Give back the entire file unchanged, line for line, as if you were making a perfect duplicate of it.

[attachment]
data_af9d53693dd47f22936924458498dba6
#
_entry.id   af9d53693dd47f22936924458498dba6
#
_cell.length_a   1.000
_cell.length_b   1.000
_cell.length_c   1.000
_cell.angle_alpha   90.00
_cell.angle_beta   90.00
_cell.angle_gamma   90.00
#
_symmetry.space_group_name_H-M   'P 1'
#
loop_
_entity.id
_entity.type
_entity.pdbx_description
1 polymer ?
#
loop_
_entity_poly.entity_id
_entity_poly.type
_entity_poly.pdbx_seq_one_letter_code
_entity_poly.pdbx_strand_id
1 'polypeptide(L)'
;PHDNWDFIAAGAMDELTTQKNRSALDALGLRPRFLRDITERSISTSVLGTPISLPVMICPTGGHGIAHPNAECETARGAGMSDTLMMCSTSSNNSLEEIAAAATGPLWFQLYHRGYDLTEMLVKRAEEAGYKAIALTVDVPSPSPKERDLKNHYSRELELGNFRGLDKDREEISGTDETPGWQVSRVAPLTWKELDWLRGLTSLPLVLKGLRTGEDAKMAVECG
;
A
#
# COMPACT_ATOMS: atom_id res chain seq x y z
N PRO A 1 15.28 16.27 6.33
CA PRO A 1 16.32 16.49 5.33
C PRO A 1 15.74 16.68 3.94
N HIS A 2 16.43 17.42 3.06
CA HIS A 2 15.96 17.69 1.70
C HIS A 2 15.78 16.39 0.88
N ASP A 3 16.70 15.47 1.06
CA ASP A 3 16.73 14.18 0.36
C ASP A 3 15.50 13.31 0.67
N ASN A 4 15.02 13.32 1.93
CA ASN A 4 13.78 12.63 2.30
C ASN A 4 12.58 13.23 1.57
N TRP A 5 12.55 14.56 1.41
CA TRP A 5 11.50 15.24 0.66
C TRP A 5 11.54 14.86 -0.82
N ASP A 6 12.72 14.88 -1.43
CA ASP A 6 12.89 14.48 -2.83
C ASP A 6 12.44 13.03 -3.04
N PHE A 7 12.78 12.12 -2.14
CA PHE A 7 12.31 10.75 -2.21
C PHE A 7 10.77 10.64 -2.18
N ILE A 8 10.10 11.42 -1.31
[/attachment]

data_af9d53693dd47f22936924458498dba6
#
_entry.id   af9d53693dd47f22936924458498dba6
#
_cell.length_a   1.000
_cell.length_b   1.000
_cell.length_c   1.000
_cell.angle_alpha   90.00
_cell.angle_beta   90.00
_cell.angle_gamma   90.00
#
_symmetry.space_group_name_H-M   'P 1'
#
loop_
_entity.id
_entity.type
_entity.pdbx_description
1 polymer ?
#
loop_
_entity_poly.entity_id
_entity_poly.type
_entity_poly.pdbx_seq_one_letter_code
_entity_poly.pdbx_strand_id
1 'polypeptide(L)'
;PHDNWDFIAAGAMDELTTQKNRSALDALGLRPRFLRDITERSISTSVLGTPISLPVMICPTGGHGIAHPNAECETARGAGMSDTLMMCSTSSNNSLEEIAAAATGPLWFQLYHRGYDLTEMLVKRAEEAGYKAIALTVDVPSPSPKERDLKNHYSRELELGNFRGLDKDREEISGTDETPGWQVSRVAPLTWKELDWLRGLTSLPLVLKGLRTGEDAKMAVECG
;
A
#
# COMPACT_ATOMS: atom_id res chain seq x y z
N PRO A 1 15.28 16.27 6.33
CA PRO A 1 16.32 16.49 5.33
C PRO A 1 15.74 16.68 3.94
N HIS A 2 16.43 17.42 3.06
CA HIS A 2 15.96 17.69 1.70
C HIS A 2 15.78 16.39 0.88
N ASP A 3 16.70 15.47 1.06
CA ASP A 3 16.73 14.18 0.36
C ASP A 3 15.50 13.31 0.67
N ASN A 4 15.02 13.32 1.93
CA ASN A 4 13.78 12.63 2.30
C ASN A 4 12.58 13.23 1.57
N TRP A 5 12.55 14.56 1.41
CA TRP A 5 11.50 15.24 0.66
C TRP A 5 11.54 14.86 -0.82
N ASP A 6 12.72 14.88 -1.43
CA ASP A 6 12.89 14.48 -2.83
C ASP A 6 12.44 13.03 -3.04
N PHE A 7 12.78 12.12 -2.14
CA PHE A 7 12.31 10.75 -2.21
C PHE A 7 10.77 10.64 -2.18
N ILE A 8 10.10 11.42 -1.31